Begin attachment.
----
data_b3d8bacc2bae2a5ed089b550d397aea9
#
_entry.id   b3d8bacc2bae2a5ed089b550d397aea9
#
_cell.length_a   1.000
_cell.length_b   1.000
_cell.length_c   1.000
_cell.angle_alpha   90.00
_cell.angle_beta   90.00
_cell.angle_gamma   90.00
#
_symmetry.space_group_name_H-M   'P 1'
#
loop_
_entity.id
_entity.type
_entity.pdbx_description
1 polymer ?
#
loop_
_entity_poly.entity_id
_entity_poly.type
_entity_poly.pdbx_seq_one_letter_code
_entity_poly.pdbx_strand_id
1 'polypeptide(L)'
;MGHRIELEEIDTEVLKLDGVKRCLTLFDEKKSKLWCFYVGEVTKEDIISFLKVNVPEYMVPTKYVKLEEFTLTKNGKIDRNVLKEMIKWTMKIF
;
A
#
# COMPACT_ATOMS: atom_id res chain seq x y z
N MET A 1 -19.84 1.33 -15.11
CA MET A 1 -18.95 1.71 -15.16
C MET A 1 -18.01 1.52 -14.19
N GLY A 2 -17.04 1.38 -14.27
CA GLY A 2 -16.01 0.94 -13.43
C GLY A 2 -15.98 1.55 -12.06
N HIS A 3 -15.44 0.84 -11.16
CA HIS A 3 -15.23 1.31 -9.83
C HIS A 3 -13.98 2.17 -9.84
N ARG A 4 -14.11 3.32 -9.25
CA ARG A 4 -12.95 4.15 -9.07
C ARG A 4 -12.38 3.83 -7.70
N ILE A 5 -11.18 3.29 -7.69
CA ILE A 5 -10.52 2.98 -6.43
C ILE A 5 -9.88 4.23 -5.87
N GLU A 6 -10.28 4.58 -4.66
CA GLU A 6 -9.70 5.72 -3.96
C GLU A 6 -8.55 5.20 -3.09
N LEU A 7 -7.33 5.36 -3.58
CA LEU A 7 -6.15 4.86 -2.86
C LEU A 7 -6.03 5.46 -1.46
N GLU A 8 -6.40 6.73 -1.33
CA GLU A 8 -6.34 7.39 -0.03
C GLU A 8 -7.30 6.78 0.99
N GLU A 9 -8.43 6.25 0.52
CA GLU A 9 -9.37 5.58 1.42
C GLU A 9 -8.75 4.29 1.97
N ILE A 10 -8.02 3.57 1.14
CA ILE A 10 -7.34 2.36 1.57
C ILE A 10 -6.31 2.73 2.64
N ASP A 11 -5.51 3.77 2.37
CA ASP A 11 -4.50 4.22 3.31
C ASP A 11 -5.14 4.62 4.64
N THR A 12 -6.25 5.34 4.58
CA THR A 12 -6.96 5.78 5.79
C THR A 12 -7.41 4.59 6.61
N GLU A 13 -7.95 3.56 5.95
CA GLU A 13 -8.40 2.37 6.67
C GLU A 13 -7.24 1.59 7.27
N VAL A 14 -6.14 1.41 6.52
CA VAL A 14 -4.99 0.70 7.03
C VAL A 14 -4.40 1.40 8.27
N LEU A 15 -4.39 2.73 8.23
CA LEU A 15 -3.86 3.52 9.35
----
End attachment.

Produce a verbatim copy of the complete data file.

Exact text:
data_b3d8bacc2bae2a5ed089b550d397aea9
#
_entry.id   b3d8bacc2bae2a5ed089b550d397aea9
#
_cell.length_a   1.000
_cell.length_b   1.000
_cell.length_c   1.000
_cell.angle_alpha   90.00
_cell.angle_beta   90.00
_cell.angle_gamma   90.00
#
_symmetry.space_group_name_H-M   'P 1'
#
loop_
_entity.id
_entity.type
_entity.pdbx_description
1 polymer ?
#
loop_
_entity_poly.entity_id
_entity_poly.type
_entity_poly.pdbx_seq_one_letter_code
_entity_poly.pdbx_strand_id
1 'polypeptide(L)'
;MGHRIELEEIDTEVLKLDGVKRCLTLFDEKKSKLWCFYVGEVTKEDIISFLKVNVPEYMVPTKYVKLEEFTLTKNGKIDRNVLKEMIKWTMKIF
;
A
#
# COMPACT_ATOMS: atom_id res chain seq x y z
N MET A 1 -19.84 1.33 -15.11
CA MET A 1 -18.95 1.71 -15.16
C MET A 1 -18.01 1.52 -14.19
N GLY A 2 -17.04 1.38 -14.27
CA GLY A 2 -16.01 0.94 -13.43
C GLY A 2 -15.98 1.55 -12.06
N HIS A 3 -15.44 0.84 -11.16
CA HIS A 3 -15.23 1.31 -9.83
C HIS A 3 -13.98 2.17 -9.84
N ARG A 4 -14.11 3.32 -9.25
CA ARG A 4 -12.95 4.15 -9.07
C ARG A 4 -12.38 3.83 -7.70
N ILE A 5 -11.18 3.29 -7.69
CA ILE A 5 -10.52 2.98 -6.43
C ILE A 5 -9.88 4.23 -5.87
N GLU A 6 -10.28 4.58 -4.66
CA GLU A 6 -9.70 5.72 -3.96
C GLU A 6 -8.55 5.20 -3.09
N LEU A 7 -7.33 5.36 -3.58
CA LEU A 7 -6.15 4.86 -2.86
C LEU A 7 -6.03 5.46 -1.46
N GLU A 8 -6.40 6.73 -1.33
CA GLU A 8 -6.34 7.39 -0.03
C GLU A 8 -7.30 6.78 0.99
N GLU A 9 -8.43 6.25 0.52
CA GLU A 9 -9.37 5.58 1.42
C GLU A 9 -8.75 4.29 1.97
N ILE A 10 -8.02 3.57 1.14
CA ILE A 10 -7.34 2.36 1.57
C ILE A 10 -6.31 2.73 2.64
N ASP A 11 -5.51 3.77 2.37
CA ASP A 11 -4.50 4.22 3.31
C ASP A 11 -5.14 4.62 4.64
N THR A 12 -6.25 5.34 4.58
CA THR A 12 -6.96 5.78 5.79
C THR A 12 -7.41 4.59 6.61
N GLU A 13 -7.95 3.56 5.95
CA GLU A 13 -8.40 2.37 6.67
C GLU A 13 -7.24 1.59 7.27
N VAL A 14 -6.14 1.41 6.52
CA VAL A 14 -4.99 0.70 7.03
C VAL A 14 -4.40 1.40 8.27
N LEU A 15 -4.39 2.73 8.23
CA LEU A 15 -3.86 3.52 9.35